Massively Overthinking: The MMO annoyances that provoke ragequits

I’m going to do something I don’t do a lot in Massively Overthinking — or anywhere, really.

I’m going to ask you to whine.

MOP Kickstarter donor Kayletta sent in this question, which I posed to our writers and our special Patreon guest, Roger, this week:

What’s the most nitpicky detail in an MMO that has caused you to log out/walk away/quit game in annoyance?

Let’s do this!

Read more

Massively Overthinking: The language barriers of MMORPGs

This week’s Massively Overthinking topic comes from Kickstarter donor XanadoX, who wants us to talk about “playing MMOs in another language: Korean, Japanese, or even English if English is not your mother tongue.”

Have you done it? Do you do it? Is there anything to be learned from it? Are there any games where it’s totally worth it? Let’s talk about the upsides and downsides of playing foreign games and language barriers in MMOs in general.

Read more

Massively Overthinking: When IPs are wasted on mediocre MMOs

This week’s Massively Overthinking question comes to us from Kickstarter donor Aldranis, whose query neatly dovetails with the IP-related question we answered on the podcast earlier this week. Aldranis writes,

Do you think IP-based games lead to an oversaturation of mediocre MMOs on the market? It seems for every Marvel Heroes or Lord of the Rings Online, there are one or two Matrix Onlines. I feel these types of games can not only stunt design/developer creativity but also introduce games that no one would really play, wasting a great IP. Similarly, I’m really bummed that World of Darkness didn’t make it to the light of day (pun very intended). That was an IP-based MMO I was really looking forward to, and now seems to be lost, at least in the short-term.

I posed Aldranis’ question to the Massively OP writers, and man, they took the diss on The Matrix Online as fightin’ words!

Read more

Massively Overthinking: Nasty labels for players in MMOs

This week’s Massively Overthinking topic comes to us from an anonymous Kickstarter donor, who wanted to talk about excessive namecalling jargon as it pertains to groups of players in MMOs:

Regarding sneering terms for players (whales, carebears): Why is it considered inherently superior to prefer to play for free, and to think smashing other players’ heads in is fun?

Of course, it’s not just PvP players and F2P players generating rude epithets for their enemies; we have nasty terms like “freeloaders” and “sociopaths” clogging up discussion too. So what’s up with the namecalling and tribalism in gaming? And why are we so obsessed with how people pay for things and what type of thing they like to kill in video games? I posed these questions to the MOP writers this week.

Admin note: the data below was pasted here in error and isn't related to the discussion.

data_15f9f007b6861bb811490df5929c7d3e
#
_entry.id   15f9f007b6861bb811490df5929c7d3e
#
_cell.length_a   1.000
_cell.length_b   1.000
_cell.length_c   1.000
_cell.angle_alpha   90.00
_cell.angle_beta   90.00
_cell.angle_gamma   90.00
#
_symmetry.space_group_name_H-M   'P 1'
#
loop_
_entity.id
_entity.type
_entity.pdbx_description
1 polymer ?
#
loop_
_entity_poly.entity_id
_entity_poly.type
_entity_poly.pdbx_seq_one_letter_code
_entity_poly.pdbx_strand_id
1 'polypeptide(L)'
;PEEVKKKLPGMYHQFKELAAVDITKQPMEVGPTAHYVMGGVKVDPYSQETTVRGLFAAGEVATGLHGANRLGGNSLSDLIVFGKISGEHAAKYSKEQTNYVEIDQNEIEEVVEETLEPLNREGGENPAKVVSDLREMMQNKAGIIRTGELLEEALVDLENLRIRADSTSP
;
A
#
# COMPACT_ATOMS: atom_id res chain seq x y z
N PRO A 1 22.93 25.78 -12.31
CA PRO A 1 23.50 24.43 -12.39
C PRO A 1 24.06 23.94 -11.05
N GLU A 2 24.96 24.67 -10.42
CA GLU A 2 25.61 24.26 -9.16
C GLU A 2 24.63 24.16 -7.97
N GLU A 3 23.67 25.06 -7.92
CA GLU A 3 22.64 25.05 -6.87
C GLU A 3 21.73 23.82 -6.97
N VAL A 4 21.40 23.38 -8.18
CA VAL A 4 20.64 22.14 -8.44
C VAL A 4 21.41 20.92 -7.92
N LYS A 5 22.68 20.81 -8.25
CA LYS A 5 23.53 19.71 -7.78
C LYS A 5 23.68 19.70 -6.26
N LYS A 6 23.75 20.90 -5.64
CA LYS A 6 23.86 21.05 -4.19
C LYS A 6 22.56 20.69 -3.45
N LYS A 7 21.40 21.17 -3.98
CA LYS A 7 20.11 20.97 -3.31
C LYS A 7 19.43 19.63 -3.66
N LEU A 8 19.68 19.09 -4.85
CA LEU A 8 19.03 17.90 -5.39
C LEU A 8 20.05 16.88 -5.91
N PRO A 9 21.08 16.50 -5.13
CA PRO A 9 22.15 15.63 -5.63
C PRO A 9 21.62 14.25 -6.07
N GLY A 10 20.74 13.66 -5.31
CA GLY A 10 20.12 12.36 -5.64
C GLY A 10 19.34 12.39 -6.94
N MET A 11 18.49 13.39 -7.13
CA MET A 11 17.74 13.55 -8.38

Read more

Massively Overthinking: What would persuade you to play a classic MMO?

For this edition of Massively Overthinking, Kickstarter donor Sargon wants us think back to 1997, when Ultima Online launched and parted MMOs from graphical MUDs forever. Now think forward to 2015 again. UO’s still here! And Sargon wants to know why it’s not getting more play.

What would persuade you to return to Ultima Online? If you are a former player, what would it take for you to go back? If you never played before, could Broadsword do anything to inspire you to try it?

This question needn’t even be specific to UO. We all know that older games struggle with making inroads into modern markets. Let’s tackle the conundrum: I posed Sargon’s question to our own MMO die-hards.

Read more

Massively Overthinking: The return of ‘consequences’ to MMOs

This week’s Massively Overthinking topic comes to us from Kickstarter donor Antonia “Toni” Phillips aka ToniLyran, who’s hit on a sore point with our writers, it seems:

In indie game development, we are seeing a resurgence of games with “real consequences.” With the coming of Crowfall, do you think that we will start to see a trend back to MMO’s with real consequences once again?

What exactly constitute real consequences? Are games like Crowfall actually creating real consequences? Are we trending that way in general? And if we are, should we be? I pitched these questions to the team and got an earful.

Read more

1 7 8 9 10